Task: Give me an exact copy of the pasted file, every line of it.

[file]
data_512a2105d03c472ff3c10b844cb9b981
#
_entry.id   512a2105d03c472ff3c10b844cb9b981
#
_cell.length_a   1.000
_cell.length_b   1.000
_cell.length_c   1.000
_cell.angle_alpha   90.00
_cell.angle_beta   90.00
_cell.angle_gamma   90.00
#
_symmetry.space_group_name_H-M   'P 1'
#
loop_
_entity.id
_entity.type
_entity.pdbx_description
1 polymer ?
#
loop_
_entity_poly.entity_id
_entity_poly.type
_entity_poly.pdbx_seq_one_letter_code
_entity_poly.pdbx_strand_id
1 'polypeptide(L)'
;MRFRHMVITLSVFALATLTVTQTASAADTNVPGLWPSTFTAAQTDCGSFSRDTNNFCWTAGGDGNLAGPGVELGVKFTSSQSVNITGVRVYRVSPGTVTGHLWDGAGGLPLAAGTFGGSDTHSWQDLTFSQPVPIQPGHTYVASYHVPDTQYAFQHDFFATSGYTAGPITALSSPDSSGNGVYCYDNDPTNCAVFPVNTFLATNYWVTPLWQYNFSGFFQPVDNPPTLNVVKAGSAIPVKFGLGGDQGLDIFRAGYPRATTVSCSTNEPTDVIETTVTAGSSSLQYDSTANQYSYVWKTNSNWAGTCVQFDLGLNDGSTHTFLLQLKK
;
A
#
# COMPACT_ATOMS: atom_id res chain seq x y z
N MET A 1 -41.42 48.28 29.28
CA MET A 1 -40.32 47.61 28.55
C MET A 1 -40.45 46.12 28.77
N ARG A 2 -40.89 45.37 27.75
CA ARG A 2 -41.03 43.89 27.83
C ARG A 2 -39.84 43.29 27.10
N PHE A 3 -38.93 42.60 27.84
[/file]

data_512a2105d03c472ff3c10b844cb9b981
#
_entry.id   512a2105d03c472ff3c10b844cb9b981
#
_cell.length_a   1.000
_cell.length_b   1.000
_cell.length_c   1.000
_cell.angle_alpha   90.00
_cell.angle_beta   90.00
_cell.angle_gamma   90.00
#
_symmetry.space_group_name_H-M   'P 1'
#
loop_
_entity.id
_entity.type
_entity.pdbx_description
1 polymer ?
#
loop_
_entity_poly.entity_id
_entity_poly.type
_entity_poly.pdbx_seq_one_letter_code
_entity_poly.pdbx_strand_id
1 'polypeptide(L)'
;MRFRHMVITLSVFALATLTVTQTASAADTNVPGLWPSTFTAAQTDCGSFSRDTNNFCWTAGGDGNLAGPGVELGVKFTSSQSVNITGVRVYRVSPGTVTGHLWDGAGGLPLAAGTFGGSDTHSWQDLTFSQPVPIQPGHTYVASYHVPDTQYAFQHDFFATSGYTAGPITALSSPDSSGNGVYCYDNDPTNCAVFPVNTFLATNYWVTPLWQYNFSGFFQPVDNPPTLNVVKAGSAIPVKFGLGGDQGLDIFRAGYPRATTVSCSTNEPTDVIETTVTAGSSSLQYDSTANQYSYVWKTNSNWAGTCVQFDLGLNDGSTHTFLLQLKK
;
A
#
# COMPACT_ATOMS: atom_id res chain seq x y z
N MET A 1 -41.42 48.28 29.28
CA MET A 1 -40.32 47.61 28.55
C MET A 1 -40.45 46.12 28.77
N ARG A 2 -40.89 45.37 27.75
CA ARG A 2 -41.03 43.89 27.83
C ARG A 2 -39.84 43.29 27.10
N PHE A 3 -38.93 42.60 27.84